Part of the show Stars, Cosmology and the Beginning of the Universe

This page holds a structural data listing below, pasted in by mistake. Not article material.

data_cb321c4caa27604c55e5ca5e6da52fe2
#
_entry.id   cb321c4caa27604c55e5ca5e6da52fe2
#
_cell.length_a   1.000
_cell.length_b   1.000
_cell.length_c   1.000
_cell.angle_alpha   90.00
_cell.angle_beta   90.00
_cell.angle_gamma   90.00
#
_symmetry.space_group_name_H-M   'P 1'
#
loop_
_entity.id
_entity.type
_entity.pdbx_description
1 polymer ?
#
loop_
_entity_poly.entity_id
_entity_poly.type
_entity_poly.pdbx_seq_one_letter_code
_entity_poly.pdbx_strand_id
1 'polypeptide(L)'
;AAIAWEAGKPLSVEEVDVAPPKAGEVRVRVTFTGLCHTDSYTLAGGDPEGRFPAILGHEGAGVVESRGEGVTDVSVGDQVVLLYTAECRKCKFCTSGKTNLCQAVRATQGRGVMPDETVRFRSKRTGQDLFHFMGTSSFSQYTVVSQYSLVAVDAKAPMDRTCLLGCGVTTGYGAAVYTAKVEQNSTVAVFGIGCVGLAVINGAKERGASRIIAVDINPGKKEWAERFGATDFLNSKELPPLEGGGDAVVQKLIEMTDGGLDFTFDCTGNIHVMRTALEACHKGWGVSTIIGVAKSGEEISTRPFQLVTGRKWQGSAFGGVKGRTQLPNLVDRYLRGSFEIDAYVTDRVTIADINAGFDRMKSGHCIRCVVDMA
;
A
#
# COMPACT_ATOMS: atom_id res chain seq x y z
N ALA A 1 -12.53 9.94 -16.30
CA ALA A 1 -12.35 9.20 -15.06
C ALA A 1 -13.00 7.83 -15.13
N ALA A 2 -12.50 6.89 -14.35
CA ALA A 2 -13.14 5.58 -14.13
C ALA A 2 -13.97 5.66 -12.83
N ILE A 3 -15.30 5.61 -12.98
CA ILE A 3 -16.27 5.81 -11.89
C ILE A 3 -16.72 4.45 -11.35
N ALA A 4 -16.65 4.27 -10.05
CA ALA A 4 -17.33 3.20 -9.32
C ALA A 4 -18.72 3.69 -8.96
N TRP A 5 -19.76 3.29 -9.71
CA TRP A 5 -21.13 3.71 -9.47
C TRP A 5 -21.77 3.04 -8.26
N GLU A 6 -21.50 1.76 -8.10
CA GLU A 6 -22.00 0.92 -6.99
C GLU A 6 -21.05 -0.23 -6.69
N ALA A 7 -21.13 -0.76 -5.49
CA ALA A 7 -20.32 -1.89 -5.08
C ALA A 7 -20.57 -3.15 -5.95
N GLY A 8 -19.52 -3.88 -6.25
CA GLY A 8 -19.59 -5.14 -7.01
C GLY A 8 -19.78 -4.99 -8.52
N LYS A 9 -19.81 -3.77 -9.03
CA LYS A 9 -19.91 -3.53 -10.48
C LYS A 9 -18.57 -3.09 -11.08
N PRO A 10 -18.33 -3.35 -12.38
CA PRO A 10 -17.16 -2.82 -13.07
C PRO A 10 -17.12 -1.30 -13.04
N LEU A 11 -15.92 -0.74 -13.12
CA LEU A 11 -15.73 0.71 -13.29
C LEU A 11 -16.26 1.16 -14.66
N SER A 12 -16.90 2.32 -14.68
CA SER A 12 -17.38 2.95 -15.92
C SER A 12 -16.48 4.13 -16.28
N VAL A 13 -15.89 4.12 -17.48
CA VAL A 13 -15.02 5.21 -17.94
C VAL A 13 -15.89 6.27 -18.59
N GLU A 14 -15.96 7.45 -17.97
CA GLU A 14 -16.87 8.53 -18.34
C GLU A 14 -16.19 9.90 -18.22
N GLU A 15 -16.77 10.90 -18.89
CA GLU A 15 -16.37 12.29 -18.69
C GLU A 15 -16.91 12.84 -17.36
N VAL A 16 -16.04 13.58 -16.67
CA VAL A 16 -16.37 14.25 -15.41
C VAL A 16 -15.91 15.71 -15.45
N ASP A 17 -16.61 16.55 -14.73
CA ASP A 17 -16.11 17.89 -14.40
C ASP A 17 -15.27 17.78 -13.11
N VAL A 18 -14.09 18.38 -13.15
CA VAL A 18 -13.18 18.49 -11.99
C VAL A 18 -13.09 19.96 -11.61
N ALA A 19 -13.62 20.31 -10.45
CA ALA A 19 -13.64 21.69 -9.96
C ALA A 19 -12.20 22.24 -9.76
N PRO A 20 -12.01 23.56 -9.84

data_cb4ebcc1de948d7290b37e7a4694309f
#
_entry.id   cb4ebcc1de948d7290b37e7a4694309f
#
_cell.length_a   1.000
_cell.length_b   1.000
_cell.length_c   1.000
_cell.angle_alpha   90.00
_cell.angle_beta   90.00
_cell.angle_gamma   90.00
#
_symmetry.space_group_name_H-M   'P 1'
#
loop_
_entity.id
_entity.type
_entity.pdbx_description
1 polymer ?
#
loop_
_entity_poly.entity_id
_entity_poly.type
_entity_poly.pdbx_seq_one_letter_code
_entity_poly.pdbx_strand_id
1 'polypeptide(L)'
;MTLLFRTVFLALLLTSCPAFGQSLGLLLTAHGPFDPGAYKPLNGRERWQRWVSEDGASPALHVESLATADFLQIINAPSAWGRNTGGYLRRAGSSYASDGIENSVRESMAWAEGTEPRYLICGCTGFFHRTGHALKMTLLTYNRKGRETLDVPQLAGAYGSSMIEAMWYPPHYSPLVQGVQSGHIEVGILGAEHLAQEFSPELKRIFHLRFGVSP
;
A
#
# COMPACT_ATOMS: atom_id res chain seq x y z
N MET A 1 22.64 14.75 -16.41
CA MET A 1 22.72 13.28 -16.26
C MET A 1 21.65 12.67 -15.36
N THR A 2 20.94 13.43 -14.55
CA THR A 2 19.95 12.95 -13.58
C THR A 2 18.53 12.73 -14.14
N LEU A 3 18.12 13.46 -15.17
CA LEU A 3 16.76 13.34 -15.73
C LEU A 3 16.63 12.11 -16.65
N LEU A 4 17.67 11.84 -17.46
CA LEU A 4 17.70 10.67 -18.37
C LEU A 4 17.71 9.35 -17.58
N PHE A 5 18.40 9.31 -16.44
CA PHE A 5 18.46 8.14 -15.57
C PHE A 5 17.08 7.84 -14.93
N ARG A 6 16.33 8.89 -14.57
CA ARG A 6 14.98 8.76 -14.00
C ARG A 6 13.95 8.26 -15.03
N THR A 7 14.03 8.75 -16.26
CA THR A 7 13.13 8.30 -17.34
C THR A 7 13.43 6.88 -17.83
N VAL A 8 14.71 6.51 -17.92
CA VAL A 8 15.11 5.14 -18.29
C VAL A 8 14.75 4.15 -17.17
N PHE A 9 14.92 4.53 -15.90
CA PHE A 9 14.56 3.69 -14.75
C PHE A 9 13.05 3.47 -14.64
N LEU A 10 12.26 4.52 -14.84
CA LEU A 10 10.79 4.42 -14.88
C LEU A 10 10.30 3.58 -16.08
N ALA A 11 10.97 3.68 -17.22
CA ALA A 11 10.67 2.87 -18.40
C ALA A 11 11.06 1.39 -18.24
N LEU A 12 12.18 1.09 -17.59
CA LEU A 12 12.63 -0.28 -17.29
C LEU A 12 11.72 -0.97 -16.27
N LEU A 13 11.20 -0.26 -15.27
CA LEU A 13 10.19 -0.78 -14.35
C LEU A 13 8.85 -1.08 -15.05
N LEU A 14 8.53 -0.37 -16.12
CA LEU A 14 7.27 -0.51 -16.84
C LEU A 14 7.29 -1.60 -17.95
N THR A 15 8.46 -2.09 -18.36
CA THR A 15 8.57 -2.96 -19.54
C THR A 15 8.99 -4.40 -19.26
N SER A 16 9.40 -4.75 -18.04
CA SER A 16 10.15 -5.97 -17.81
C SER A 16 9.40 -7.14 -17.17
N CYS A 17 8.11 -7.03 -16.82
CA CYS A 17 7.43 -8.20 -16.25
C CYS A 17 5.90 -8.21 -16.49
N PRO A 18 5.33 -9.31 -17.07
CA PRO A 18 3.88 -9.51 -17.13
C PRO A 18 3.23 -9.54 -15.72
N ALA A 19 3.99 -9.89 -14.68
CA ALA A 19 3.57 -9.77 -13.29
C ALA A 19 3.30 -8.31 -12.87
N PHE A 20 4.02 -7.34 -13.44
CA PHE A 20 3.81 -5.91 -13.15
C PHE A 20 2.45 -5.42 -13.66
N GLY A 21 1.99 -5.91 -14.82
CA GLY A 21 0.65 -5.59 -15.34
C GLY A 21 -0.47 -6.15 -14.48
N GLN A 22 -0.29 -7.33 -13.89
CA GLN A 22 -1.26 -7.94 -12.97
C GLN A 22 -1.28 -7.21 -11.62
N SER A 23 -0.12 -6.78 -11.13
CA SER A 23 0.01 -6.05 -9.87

A team of oceanographers led by Mike Fedak from the Sea Mammal Research Unit at St Andrews University in Scotland have recruited a new breed of assistants to help them study remote polar waters - seals. Traditionally, studies of the oceans, which can help in weather prediction and monitoring for climate change, are made by towing probes behind ships in order to measure salinity, depth and water movements. But researchers tend to be limited to studying areas where ships are going already, so some regions, such as the Antarctic, are more difficult to access than others. Mike Fedak and his team have solved the problem by producing a small fist-sized wearable probe and transmitter which can be attached to an elephant seal's head. These animals dive forty times a day to depths ranging from 300 to 800 metres to hunt for fish and squid. As soon as a seal resurfaces, data collected by the probe during one of these dives is transmitted to a satellite overhead which relays the data, together with the position of the animal, to the waiting oceanographers. The team initially tested the devices on two beluga whales in Norway before conducting a larger three-year trial, which concludes in January and involves 70 elephant seals from four breeding areas around the Southern Ocean.